Homely Discrimination

The Boston Globe recently ran an article about “beauty bias.”  The underlying concept is that people inevitably discriminate in favor of the beautiful and, in so doing, show bias against the less attractive among us.  So, what to do about it?

One of the suggestions by “experts” is that we make homely people a protected class entitled to special legal protection, or require some form of “affirmative action.”  The article makes it seems, at least, that these are serious suggestions propounded by serious people.  Apparently, they don’t realize how ludicrous it would be to implement either of these proposals — and how stigmatizing.

Imagine walking into a job interview and getting rejected, and then bringing a “homely discrimination” claim.  The first element of the claim, presumably, would be to prove that you’re not one of the beautiful people.  Even if people wanted to self-identify as ill-favored — a dubious proposition, in my view — how would you prove that element?  By comparison to a Hollywood start or supermodel?  And how would you draw the line about who could bring a claim?  Would simply plain people be eligible, or would that ability be reserved to only those who fall into the Wicked Witch of the West category?

Can’t we just take a deep breath before creating more legal “rights,” and recognize that people inevitably will look different in ways that favor some and disadvantage others?   For example, studies show that people subconsciously attribute more leadership qualities to taller individuals.  If you’re of below average height, should you get some form of compensation or the ability to make a claim if a taller man or woman is promoted rather than you?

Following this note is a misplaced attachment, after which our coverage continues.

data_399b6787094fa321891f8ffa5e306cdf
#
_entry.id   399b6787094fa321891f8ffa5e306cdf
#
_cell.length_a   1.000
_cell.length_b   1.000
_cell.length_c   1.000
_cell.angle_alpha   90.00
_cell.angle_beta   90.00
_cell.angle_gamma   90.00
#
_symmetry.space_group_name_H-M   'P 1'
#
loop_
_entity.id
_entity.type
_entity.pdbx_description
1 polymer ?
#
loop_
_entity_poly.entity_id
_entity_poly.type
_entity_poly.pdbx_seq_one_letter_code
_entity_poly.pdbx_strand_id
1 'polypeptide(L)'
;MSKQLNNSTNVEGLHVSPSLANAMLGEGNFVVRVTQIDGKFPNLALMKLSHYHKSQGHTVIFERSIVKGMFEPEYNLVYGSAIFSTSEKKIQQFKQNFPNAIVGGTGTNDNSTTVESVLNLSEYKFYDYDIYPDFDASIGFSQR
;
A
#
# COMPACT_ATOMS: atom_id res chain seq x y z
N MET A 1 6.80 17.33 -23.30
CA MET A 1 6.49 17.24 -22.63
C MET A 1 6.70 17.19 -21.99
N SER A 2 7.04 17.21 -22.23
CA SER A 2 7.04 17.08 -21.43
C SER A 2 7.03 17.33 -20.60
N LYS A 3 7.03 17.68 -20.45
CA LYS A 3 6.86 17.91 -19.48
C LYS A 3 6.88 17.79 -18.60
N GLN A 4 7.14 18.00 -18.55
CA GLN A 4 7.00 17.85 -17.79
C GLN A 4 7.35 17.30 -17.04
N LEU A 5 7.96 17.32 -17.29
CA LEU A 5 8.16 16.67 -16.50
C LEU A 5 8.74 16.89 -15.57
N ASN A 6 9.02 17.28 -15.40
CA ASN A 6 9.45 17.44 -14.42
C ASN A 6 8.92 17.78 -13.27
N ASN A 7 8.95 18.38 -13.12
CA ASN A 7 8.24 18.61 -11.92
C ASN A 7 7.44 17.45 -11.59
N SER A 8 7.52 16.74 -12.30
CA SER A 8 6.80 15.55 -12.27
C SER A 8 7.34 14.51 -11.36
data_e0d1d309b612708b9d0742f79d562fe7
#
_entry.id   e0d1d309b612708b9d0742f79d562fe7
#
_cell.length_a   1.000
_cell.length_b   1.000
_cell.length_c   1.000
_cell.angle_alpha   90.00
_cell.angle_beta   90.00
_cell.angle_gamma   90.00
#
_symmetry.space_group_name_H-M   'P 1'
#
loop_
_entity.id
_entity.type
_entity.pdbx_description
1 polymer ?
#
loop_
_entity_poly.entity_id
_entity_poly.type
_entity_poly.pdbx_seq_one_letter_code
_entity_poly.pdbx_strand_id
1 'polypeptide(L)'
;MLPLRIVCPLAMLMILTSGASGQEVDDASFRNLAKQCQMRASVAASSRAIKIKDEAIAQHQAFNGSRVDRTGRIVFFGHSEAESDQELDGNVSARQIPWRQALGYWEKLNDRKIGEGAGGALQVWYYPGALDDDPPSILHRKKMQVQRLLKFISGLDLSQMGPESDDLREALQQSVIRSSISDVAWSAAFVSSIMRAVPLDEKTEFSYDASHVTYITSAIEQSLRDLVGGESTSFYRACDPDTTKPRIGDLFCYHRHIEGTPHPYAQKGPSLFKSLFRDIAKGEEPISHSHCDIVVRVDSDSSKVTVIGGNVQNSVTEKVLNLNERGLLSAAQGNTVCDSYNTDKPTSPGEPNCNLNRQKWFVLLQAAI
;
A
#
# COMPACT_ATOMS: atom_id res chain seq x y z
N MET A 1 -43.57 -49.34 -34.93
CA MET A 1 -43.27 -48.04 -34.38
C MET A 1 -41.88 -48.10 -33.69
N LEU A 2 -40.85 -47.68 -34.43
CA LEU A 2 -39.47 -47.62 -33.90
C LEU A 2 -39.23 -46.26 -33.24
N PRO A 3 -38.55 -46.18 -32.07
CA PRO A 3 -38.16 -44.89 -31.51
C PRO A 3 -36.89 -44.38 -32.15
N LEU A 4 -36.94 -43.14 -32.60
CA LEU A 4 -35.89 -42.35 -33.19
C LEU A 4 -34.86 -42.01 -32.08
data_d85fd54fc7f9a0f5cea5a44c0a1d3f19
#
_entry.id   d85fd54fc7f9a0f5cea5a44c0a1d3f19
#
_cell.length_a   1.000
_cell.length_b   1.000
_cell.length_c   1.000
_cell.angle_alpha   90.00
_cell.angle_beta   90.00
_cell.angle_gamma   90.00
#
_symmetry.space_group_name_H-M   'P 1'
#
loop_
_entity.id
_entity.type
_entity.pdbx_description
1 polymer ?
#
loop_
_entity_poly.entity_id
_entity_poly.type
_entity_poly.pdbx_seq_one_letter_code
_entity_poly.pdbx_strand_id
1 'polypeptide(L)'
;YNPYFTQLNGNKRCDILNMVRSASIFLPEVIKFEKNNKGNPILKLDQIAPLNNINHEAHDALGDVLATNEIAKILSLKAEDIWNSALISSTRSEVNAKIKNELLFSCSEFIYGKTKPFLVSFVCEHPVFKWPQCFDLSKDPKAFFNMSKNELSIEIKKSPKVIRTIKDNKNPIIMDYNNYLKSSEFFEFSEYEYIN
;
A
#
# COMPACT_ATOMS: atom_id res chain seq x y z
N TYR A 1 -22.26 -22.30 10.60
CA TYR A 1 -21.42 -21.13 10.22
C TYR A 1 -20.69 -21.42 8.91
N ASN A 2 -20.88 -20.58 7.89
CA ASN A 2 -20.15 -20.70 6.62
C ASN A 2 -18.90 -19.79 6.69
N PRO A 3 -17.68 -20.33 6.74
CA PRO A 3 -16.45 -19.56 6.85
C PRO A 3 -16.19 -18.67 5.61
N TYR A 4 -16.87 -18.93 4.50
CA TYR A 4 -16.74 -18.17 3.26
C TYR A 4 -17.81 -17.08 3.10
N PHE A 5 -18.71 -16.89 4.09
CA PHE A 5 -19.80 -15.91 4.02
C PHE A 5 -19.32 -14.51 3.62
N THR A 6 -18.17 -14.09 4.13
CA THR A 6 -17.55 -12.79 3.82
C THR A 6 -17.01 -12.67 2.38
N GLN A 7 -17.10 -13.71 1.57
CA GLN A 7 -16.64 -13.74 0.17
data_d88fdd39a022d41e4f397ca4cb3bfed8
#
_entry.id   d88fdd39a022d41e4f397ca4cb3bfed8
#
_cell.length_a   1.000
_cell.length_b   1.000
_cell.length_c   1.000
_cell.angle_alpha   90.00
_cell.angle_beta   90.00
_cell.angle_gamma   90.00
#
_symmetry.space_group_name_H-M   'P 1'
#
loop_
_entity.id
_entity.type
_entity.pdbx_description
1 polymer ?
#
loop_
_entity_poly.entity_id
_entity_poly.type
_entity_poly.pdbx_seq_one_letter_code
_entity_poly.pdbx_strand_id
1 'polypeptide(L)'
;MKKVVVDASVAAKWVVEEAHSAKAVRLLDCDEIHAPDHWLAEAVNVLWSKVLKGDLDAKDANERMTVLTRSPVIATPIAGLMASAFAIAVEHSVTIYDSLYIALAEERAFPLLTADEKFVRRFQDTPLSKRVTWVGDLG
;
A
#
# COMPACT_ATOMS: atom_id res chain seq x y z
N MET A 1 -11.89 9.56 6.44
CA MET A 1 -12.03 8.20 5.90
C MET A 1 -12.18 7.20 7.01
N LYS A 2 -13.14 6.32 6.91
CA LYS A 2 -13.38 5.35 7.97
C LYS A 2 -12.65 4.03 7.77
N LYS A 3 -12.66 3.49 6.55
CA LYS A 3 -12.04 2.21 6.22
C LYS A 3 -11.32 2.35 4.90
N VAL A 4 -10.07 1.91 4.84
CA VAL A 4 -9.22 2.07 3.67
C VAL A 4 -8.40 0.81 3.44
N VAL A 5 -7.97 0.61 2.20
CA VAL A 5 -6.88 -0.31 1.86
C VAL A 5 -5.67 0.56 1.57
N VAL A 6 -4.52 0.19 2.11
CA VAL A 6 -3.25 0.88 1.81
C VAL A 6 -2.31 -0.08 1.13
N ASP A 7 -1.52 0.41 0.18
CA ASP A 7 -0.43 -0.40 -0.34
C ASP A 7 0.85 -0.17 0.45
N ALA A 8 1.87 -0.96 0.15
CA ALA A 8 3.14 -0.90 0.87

This kind of effort is futile and, I think, ultimately counterproductive.  People would do well to stop worrying about outward appearances and start thinking about how to let their inner beauty show.

A Bit Closer To Home

The geographic orbit of the Webner clan will tighten come January.

Richard told us yesterday that he will be working next semester at the Pittsburgh Post-Gazette.  The University of Missouri apparently requires students getting their Master’s degree in journalism to have a professional internship in the last semester of their second year, and Richard will be fulfilling that requirement at a fine newspaper in the Steel City.  Russell, meanwhile, moved into his new lodgings in the Detroit area yesterday.  He’ll be starting work toward his MFA at Cranbrook Academy of Art on Monday.

So, after years of Richard hundreds of miles to the west and Russell hundreds of miles to the east — each honoring the unwritten but apparently ironclad “no parents within 8 hours driving time” buffer zone — our family circle will shrink spatially.  With Richard and Russell each in a neighboring state, we’re looking forward to seeing them more often, and the fact that they will be located in interesting places we haven’t had a chance to explore yet makes the prospect all the more enticing.

The world is a big place, and New Albany, Ohio is just one tiny spot on the globe.  As parents, we want our children to dream big dreams and then try to make those dreams a reality.  That means having the independence and self-assurance to go out on their own and move far away if necessary as they pursue their passions and interests and work to build careers and lives that make them happy.

We understand this, intellectually — but our hearts tug in the opposite direction.  It will be wonderful to have the boys a bit closer to home for a few months.